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Audio Toyes #2 - Hammering out a Tune

Brian Toye
January 08, 2011



When a band or singer/songwriter comes forward with a song(s) and requests that I record those songs that is exactly what I will do. I am playing the role of the audio engineer and my job description involves capturing the best quality audio. An audio engineer does not focus on “the song” that is being recorded. He/She just knows what microphones capture what instruments best, where to place these microphones and how to best record the band. A producer/engineer however will meet with a band long before the recording process occurs. He/She will for a short time become an nth member of that band. All songs will be analyzed. Arrangements, lyrics, chord progressions, riffs, percussion and vocal harmonies. Depending on the agreed upon “goals” of the recording the band and producer will strive to best mold the songs toward the direction of this “goal”. My next few articles will focus on an example of my production/engineering process for a “fake” song I have written and will record/mix and master. The purpose of this is to enlighten bands and singer/songwriters what they can expect once they decide to work with a producer. Here is an example of something a singer songwriter may bring to me, a rough demo, to work with and re-record:

http://soundcloud.com/toye_b/forevermaybeacoustic

The first thing I do when approached as a producer 1) listen to the songs about ten times
(this is usually played live on acoustic guitar or piano, or from an mp3 recorder of sorts). 2) I then ASK WHAT THE GOAL OF THE PRODUCTION WILL BE. If the goal is not professional, ie. for fun/personal use to give family and friends copies then you can do whatever u want as far as arrangement and length of song. If the purpose is going to be shopping to record labels...well then you need to give them a radio worthy product. Something that competes in the radio market is usually under 3:45 in length and has a specific arrangement.

From here on in let's assume the goal is to shop our finished product to a record label.

So, I look at the song arrangement and adjust if I feel it can be improved upon. This can include deleting whole parts or including a new bridge where one was not originally present. I then listen to the lyrics and make sure that every phrase belongs and does not sound forced. Finally, I make sure the chosen vocal melodies are the best they can be for the particular song and choose the best tempo. As a producer I will write lyrics if its best for the song. For instance, producer Gavin Brown (Three Days Grace, Big Wreck/Thornley, Billy Talent) came up with the line "I hate everything about you" in the popular radio hit by Three Days Grace. You may also be aware of a little band out of Toronto called "My Darkest Days". I have toured/worked with these guys, great band. Check out their song "Porn Star Dancing" on you tube (Zakk Wylde, Chad Kroger, Ludacris). This singer from this band co wrote some of the Three Days Grace tunes. So if your the band leader/songwriter...don’t get stuck up on keeping it your way or the highway. Most of the time letting other minds add their two cents to a song you have brought to the table can lead to great things.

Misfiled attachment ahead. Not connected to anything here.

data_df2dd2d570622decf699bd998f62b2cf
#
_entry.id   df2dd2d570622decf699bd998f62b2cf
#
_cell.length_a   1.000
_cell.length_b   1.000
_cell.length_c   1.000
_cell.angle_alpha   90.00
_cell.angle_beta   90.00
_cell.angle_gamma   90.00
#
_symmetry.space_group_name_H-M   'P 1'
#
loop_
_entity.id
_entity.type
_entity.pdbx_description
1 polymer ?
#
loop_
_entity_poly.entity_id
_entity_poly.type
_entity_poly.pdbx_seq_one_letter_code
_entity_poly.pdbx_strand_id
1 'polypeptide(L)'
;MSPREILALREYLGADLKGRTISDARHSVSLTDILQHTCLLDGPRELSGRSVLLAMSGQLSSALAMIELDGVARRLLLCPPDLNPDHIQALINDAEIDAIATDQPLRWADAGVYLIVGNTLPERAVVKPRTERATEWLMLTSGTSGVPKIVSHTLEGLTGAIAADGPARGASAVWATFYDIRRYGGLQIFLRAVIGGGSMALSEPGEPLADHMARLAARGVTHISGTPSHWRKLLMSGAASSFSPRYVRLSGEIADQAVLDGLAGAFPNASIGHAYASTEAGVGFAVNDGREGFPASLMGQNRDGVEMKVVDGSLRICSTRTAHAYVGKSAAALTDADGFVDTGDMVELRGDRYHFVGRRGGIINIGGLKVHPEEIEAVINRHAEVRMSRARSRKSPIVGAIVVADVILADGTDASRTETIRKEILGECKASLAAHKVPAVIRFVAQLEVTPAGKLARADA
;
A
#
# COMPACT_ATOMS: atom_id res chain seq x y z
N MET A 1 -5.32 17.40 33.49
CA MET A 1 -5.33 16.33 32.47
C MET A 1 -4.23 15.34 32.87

Once the artist and I come to an agreement on all the above fore-mentioned I start the pre-production. Creating a session in pro tools I will lay down a scratch piano or acoustic guitar guide at the tempo agreed upon. I will then sequence midi drums and bass. Then i will have the artist come in and track scratch vocals (guide vocals). I use transfer these vocals into a program called Melodyne and use it as a tool to try out different vocal harmonies. When I am happy with the harmonies and the artist agrees upon them we now have for the first time a complete “outline” of the song. It is fully written and arranged, the pre-production stage has been completed.

http://soundcloud.com/toye_b/forevermaybeprepro

The next step will be to go into the studio and record all these arrangements with the best quality gear and session players possible (that the budget we have to work with will allow). Next week I will pick up here where we have left off. The take home message here this week is this: A) An engineer differs form a producer/engineer and B) Fully prepare before you go into a studio and don't leave any arrangements or writing to finish in the studio.